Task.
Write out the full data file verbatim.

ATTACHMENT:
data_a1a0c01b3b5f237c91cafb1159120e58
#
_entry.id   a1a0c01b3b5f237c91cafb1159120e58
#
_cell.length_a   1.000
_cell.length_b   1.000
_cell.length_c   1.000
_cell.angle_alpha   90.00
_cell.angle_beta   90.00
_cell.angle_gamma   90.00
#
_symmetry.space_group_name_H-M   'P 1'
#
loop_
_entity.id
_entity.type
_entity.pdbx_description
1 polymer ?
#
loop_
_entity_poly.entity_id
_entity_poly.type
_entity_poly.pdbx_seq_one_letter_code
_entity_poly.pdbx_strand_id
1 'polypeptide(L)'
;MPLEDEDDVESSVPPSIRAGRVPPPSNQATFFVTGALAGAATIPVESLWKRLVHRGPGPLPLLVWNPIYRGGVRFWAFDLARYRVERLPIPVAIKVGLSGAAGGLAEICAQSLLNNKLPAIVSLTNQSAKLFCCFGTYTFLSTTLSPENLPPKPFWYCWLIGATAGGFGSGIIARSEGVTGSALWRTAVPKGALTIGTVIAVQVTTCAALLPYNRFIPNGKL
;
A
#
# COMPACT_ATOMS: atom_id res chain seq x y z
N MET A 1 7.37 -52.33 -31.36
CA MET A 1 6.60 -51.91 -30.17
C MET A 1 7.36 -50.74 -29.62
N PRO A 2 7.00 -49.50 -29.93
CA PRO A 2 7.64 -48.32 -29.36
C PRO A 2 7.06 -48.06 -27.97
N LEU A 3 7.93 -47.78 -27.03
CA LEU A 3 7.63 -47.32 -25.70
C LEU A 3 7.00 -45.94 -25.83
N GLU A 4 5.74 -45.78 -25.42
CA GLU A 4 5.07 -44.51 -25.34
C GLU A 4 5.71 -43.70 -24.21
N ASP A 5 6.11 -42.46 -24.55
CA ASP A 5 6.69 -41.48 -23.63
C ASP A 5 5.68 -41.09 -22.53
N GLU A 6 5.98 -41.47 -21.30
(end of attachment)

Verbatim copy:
data_a1a0c01b3b5f237c91cafb1159120e58
#
_entry.id   a1a0c01b3b5f237c91cafb1159120e58
#
_cell.length_a   1.000
_cell.length_b   1.000
_cell.length_c   1.000
_cell.angle_alpha   90.00
_cell.angle_beta   90.00
_cell.angle_gamma   90.00
#
_symmetry.space_group_name_H-M   'P 1'
#
loop_
_entity.id
_entity.type
_entity.pdbx_description
1 polymer ?
#
loop_
_entity_poly.entity_id
_entity_poly.type
_entity_poly.pdbx_seq_one_letter_code
_entity_poly.pdbx_strand_id
1 'polypeptide(L)'
;MPLEDEDDVESSVPPSIRAGRVPPPSNQATFFVTGALAGAATIPVESLWKRLVHRGPGPLPLLVWNPIYRGGVRFWAFDLARYRVERLPIPVAIKVGLSGAAGGLAEICAQSLLNNKLPAIVSLTNQSAKLFCCFGTYTFLSTTLSPENLPPKPFWYCWLIGATAGGFGSGIIARSEGVTGSALWRTAVPKGALTIGTVIAVQVTTCAALLPYNRFIPNGKL
;
A
#
# COMPACT_ATOMS: atom_id res chain seq x y z
N MET A 1 7.37 -52.33 -31.36
CA MET A 1 6.60 -51.91 -30.17
C MET A 1 7.36 -50.74 -29.62
N PRO A 2 7.00 -49.50 -29.93
CA PRO A 2 7.64 -48.32 -29.36
C PRO A 2 7.06 -48.06 -27.97
N LEU A 3 7.93 -47.78 -27.03
CA LEU A 3 7.63 -47.32 -25.70
C LEU A 3 7.00 -45.94 -25.83
N GLU A 4 5.74 -45.78 -25.42
CA GLU A 4 5.07 -44.51 -25.34
C GLU A 4 5.71 -43.70 -24.21
N ASP A 5 6.11 -42.46 -24.55
CA ASP A 5 6.69 -41.48 -23.63
C ASP A 5 5.68 -41.09 -22.53
N GLU A 6 5.98 -41.47 -21.30